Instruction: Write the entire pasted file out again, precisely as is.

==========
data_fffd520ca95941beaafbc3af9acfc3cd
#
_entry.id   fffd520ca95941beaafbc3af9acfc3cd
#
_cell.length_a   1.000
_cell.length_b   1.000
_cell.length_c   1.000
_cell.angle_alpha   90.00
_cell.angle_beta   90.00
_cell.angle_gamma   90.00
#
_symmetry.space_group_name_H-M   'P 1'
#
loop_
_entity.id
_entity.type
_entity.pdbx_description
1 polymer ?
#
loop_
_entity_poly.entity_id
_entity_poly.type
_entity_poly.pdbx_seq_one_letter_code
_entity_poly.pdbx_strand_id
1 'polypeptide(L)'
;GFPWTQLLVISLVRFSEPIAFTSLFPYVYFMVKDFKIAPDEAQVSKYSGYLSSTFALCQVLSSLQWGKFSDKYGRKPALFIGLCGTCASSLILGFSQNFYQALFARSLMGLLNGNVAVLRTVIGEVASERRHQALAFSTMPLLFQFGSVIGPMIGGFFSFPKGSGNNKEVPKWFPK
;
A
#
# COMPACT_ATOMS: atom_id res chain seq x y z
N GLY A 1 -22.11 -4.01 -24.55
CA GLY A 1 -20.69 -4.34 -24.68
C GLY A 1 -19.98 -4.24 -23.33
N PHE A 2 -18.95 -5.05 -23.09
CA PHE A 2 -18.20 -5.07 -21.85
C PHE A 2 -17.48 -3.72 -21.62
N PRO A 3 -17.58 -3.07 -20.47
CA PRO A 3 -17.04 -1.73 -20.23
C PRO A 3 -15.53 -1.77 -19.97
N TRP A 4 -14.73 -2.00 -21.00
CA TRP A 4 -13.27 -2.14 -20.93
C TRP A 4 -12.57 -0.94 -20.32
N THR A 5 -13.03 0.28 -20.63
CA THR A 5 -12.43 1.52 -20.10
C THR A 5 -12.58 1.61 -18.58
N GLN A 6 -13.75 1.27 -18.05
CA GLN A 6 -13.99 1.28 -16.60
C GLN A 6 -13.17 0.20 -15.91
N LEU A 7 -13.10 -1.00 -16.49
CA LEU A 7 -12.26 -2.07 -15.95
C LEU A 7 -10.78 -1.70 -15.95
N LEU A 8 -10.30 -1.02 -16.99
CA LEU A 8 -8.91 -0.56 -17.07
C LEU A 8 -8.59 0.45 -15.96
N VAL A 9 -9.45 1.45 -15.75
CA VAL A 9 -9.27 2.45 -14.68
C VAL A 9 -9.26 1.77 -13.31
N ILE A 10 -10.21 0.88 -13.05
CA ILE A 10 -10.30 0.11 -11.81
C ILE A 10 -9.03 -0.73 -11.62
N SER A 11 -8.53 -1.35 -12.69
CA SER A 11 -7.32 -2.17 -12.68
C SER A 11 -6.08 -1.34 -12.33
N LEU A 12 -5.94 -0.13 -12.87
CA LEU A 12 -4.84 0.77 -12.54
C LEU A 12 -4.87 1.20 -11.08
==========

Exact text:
data_fffd520ca95941beaafbc3af9acfc3cd
#
_entry.id   fffd520ca95941beaafbc3af9acfc3cd
#
_cell.length_a   1.000
_cell.length_b   1.000
_cell.length_c   1.000
_cell.angle_alpha   90.00
_cell.angle_beta   90.00
_cell.angle_gamma   90.00
#
_symmetry.space_group_name_H-M   'P 1'
#
loop_
_entity.id
_entity.type
_entity.pdbx_description
1 polymer ?
#
loop_
_entity_poly.entity_id
_entity_poly.type
_entity_poly.pdbx_seq_one_letter_code
_entity_poly.pdbx_strand_id
1 'polypeptide(L)'
;GFPWTQLLVISLVRFSEPIAFTSLFPYVYFMVKDFKIAPDEAQVSKYSGYLSSTFALCQVLSSLQWGKFSDKYGRKPALFIGLCGTCASSLILGFSQNFYQALFARSLMGLLNGNVAVLRTVIGEVASERRHQALAFSTMPLLFQFGSVIGPMIGGFFSFPKGSGNNKEVPKWFPK
;
A
#
# COMPACT_ATOMS: atom_id res chain seq x y z
N GLY A 1 -22.11 -4.01 -24.55
CA GLY A 1 -20.69 -4.34 -24.68
C GLY A 1 -19.98 -4.24 -23.33
N PHE A 2 -18.95 -5.05 -23.09
CA PHE A 2 -18.20 -5.07 -21.85
C PHE A 2 -17.48 -3.72 -21.62
N PRO A 3 -17.58 -3.07 -20.47
CA PRO A 3 -17.04 -1.73 -20.23
C PRO A 3 -15.53 -1.77 -19.97
N TRP A 4 -14.73 -2.00 -21.00
CA TRP A 4 -13.27 -2.14 -20.93
C TRP A 4 -12.57 -0.94 -20.32
N THR A 5 -13.03 0.28 -20.63
CA THR A 5 -12.43 1.52 -20.10
C THR A 5 -12.58 1.61 -18.58
N GLN A 6 -13.75 1.27 -18.05
CA GLN A 6 -13.99 1.28 -16.60
C GLN A 6 -13.17 0.20 -15.91
N LEU A 7 -13.10 -1.00 -16.49
CA LEU A 7 -12.26 -2.07 -15.95
C LEU A 7 -10.78 -1.70 -15.95
N LEU A 8 -10.30 -1.02 -16.99
CA LEU A 8 -8.91 -0.56 -17.07
C LEU A 8 -8.59 0.45 -15.96
N VAL A 9 -9.45 1.45 -15.75
CA VAL A 9 -9.27 2.45 -14.68
C VAL A 9 -9.26 1.77 -13.31
N ILE A 10 -10.21 0.88 -13.05
CA ILE A 10 -10.30 0.11 -11.81
C ILE A 10 -9.03 -0.73 -11.62
N SER A 11 -8.53 -1.35 -12.69
CA SER A 11 -7.32 -2.17 -12.68
C SER A 11 -6.08 -1.34 -12.33
N LEU A 12 -5.94 -0.13 -12.87
CA LEU A 12 -4.84 0.77 -12.54
C LEU A 12 -4.87 1.20 -11.08